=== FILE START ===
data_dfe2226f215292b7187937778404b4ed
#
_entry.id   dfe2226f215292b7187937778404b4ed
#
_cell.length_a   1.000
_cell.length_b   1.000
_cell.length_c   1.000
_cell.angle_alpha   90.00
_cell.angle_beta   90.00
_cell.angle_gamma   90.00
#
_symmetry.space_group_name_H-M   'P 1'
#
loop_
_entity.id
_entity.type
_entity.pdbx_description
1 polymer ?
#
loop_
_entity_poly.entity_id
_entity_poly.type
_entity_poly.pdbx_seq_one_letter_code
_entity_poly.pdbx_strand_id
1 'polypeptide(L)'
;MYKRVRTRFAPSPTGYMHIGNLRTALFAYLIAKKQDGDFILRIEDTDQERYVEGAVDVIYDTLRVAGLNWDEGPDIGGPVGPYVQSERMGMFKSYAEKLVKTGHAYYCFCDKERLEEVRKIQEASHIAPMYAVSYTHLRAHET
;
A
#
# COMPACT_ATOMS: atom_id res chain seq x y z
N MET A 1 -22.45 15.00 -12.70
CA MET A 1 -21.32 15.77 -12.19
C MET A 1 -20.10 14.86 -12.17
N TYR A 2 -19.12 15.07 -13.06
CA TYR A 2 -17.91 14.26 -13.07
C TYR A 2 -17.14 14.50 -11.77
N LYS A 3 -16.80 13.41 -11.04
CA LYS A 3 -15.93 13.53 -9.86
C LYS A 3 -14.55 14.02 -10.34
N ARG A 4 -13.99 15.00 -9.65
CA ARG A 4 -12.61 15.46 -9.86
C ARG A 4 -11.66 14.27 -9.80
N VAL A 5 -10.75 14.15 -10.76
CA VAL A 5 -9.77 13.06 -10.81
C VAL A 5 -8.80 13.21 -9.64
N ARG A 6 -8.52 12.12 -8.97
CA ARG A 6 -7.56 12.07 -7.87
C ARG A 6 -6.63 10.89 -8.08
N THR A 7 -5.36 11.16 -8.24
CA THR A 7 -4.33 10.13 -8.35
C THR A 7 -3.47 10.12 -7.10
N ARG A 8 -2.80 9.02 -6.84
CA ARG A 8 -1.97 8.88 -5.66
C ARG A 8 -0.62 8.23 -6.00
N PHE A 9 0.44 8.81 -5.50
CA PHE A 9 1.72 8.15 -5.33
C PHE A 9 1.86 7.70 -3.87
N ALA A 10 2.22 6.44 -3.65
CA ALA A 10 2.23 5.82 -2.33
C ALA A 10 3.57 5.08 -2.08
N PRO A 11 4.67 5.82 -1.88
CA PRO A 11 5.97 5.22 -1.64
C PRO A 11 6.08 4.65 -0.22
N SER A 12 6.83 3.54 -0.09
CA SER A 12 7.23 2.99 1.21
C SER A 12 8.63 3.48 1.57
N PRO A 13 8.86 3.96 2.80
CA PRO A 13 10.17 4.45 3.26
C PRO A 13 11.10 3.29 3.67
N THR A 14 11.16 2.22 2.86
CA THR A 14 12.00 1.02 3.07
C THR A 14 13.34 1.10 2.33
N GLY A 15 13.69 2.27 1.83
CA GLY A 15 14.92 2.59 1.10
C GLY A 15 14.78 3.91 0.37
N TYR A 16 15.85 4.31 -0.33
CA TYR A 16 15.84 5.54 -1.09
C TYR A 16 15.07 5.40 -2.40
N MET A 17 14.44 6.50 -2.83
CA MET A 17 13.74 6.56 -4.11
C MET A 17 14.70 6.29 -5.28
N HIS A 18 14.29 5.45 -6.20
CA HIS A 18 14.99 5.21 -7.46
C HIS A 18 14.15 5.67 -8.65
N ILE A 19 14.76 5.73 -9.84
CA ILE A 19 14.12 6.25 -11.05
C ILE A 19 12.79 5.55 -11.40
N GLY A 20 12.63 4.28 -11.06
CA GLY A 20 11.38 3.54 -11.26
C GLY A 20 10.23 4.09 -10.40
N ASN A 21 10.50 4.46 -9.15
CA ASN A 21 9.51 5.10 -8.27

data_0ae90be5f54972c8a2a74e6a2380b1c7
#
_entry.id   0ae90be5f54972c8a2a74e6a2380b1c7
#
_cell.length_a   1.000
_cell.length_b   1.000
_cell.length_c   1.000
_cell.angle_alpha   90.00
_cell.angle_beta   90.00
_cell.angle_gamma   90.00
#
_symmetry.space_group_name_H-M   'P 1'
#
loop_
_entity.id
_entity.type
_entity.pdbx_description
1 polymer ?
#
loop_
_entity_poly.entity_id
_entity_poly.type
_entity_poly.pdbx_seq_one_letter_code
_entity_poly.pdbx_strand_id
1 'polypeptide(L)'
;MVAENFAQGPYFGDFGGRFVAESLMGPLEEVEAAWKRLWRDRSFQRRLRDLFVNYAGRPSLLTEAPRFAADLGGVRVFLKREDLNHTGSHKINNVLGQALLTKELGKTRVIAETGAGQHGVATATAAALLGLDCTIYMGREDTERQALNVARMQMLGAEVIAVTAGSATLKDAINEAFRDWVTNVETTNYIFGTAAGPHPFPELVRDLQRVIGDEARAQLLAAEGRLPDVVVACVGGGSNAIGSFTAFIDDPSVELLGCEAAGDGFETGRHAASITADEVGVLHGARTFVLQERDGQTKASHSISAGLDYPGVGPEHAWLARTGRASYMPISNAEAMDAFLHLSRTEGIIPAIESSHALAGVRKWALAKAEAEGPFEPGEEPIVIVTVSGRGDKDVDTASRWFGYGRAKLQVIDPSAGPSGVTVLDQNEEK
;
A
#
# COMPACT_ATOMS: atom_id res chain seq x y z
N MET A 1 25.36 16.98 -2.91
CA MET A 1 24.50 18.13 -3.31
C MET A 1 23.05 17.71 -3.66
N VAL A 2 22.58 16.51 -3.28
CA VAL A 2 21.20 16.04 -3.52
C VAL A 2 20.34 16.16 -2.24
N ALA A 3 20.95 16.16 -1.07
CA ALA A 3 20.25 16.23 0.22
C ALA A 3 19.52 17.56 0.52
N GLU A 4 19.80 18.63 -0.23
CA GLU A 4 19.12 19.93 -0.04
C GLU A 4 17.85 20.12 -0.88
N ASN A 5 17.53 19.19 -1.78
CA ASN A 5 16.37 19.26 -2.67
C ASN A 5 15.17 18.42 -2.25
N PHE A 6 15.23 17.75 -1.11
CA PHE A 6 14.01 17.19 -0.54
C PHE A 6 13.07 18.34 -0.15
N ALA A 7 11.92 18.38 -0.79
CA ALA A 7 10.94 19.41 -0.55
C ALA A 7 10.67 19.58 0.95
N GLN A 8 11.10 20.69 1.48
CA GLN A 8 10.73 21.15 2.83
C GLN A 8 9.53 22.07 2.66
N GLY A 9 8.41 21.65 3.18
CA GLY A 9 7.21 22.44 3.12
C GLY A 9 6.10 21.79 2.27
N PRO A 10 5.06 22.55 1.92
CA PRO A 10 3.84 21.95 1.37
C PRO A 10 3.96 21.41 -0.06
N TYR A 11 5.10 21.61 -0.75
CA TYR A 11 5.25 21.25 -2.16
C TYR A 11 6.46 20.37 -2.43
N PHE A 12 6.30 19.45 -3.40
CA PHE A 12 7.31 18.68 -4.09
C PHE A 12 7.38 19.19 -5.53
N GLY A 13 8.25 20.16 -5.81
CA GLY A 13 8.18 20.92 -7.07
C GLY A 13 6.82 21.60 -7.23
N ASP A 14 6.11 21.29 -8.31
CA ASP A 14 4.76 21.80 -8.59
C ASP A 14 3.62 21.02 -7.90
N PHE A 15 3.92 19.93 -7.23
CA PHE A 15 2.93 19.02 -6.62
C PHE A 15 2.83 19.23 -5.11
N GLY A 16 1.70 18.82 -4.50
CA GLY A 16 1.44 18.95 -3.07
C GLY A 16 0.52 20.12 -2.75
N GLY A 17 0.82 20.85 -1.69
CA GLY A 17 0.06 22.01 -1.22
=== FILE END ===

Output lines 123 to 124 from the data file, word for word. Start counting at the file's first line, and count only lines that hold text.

N MET A 1 25.36 16.98 -2.91
CA MET A 1 24.50 18.13 -3.31